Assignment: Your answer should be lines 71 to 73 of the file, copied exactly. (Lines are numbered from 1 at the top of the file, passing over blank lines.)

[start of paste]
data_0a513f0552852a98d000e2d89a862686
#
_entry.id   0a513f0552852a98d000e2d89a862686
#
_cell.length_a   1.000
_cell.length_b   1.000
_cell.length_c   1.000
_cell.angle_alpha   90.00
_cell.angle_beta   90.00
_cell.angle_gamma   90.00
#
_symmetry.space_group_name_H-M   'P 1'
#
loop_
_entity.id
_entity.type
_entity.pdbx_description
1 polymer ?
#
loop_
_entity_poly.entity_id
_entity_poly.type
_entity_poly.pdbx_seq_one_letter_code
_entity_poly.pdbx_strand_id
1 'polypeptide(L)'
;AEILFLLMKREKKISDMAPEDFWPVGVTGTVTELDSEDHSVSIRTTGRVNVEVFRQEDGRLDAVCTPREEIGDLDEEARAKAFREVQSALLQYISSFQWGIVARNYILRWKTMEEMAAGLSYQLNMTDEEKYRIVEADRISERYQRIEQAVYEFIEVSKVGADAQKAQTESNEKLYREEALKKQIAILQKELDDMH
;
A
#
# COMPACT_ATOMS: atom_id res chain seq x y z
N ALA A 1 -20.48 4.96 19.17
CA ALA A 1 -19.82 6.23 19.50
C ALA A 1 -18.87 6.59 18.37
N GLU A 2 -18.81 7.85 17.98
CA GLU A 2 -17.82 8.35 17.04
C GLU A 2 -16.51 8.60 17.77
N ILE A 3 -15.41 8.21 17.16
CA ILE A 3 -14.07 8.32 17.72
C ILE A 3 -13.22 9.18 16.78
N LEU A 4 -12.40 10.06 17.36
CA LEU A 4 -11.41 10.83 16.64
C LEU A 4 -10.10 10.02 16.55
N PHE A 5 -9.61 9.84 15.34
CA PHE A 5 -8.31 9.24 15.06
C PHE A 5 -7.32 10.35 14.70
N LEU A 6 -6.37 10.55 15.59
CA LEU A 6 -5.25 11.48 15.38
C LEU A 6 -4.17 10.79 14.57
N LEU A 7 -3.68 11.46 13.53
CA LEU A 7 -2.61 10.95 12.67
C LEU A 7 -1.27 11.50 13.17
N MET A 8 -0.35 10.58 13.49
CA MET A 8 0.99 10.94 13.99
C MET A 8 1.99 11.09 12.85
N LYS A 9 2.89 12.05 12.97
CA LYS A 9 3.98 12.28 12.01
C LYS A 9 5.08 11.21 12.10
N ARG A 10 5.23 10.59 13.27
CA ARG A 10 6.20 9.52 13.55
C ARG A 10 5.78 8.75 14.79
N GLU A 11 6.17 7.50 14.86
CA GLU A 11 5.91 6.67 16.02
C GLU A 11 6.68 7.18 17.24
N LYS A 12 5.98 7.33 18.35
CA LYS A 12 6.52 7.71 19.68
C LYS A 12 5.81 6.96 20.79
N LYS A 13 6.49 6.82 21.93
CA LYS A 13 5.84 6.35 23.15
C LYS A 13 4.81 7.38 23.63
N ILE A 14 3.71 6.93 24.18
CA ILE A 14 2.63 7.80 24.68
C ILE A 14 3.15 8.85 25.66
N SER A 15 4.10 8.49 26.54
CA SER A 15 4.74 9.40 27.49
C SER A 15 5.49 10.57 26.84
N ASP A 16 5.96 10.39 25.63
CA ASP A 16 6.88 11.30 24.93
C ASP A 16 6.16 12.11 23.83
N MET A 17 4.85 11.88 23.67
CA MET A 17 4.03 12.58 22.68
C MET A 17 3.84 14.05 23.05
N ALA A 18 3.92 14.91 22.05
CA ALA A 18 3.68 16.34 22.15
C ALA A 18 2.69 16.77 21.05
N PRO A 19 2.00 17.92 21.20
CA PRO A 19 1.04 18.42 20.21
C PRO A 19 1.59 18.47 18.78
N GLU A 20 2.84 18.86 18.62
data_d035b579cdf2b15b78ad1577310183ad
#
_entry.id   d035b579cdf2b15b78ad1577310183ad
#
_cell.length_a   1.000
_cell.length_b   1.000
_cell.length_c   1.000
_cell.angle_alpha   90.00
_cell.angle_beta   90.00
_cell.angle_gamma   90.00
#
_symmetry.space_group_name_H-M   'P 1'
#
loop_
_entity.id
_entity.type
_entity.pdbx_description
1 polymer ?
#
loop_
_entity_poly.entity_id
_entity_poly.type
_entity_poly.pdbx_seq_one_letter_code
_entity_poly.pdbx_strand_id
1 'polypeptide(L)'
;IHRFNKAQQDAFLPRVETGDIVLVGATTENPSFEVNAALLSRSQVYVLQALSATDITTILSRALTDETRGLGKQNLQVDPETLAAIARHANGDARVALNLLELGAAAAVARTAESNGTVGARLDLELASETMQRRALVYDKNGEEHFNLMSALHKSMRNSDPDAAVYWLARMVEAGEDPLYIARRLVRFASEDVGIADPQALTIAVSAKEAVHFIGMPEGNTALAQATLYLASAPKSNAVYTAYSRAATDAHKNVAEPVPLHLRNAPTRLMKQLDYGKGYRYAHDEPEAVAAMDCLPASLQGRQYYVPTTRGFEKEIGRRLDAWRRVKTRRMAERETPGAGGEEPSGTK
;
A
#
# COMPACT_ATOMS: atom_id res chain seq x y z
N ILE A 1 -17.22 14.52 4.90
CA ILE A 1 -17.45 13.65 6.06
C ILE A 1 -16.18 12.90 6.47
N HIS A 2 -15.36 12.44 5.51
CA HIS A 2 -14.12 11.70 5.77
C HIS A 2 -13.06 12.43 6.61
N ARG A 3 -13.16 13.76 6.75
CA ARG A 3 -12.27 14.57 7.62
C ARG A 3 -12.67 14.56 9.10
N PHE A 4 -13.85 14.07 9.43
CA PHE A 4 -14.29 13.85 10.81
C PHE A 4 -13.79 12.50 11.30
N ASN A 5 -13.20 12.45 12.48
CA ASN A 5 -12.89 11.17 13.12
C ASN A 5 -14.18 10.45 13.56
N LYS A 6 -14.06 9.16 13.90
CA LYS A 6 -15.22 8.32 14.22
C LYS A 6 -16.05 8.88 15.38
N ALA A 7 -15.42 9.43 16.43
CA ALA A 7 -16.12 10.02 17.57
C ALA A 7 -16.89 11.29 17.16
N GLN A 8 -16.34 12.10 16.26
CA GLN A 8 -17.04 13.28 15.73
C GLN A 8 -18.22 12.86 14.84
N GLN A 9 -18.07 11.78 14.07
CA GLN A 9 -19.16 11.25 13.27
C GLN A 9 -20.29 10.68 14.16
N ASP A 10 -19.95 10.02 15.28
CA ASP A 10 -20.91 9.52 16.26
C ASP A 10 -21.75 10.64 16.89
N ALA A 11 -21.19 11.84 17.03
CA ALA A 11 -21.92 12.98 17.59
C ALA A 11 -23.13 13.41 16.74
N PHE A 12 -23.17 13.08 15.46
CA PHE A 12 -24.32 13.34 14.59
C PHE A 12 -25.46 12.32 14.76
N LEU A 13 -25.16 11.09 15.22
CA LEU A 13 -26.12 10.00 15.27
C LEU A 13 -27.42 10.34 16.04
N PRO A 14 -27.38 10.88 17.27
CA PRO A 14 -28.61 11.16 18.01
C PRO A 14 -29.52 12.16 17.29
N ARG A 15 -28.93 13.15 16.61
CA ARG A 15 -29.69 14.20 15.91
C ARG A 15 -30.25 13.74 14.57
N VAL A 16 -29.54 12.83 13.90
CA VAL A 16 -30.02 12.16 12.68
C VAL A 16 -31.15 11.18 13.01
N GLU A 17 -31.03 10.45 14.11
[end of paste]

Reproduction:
CA ILE A 14 2.63 7.80 24.68
C ILE A 14 3.15 8.85 25.66
N SER A 15 4.10 8.49 26.54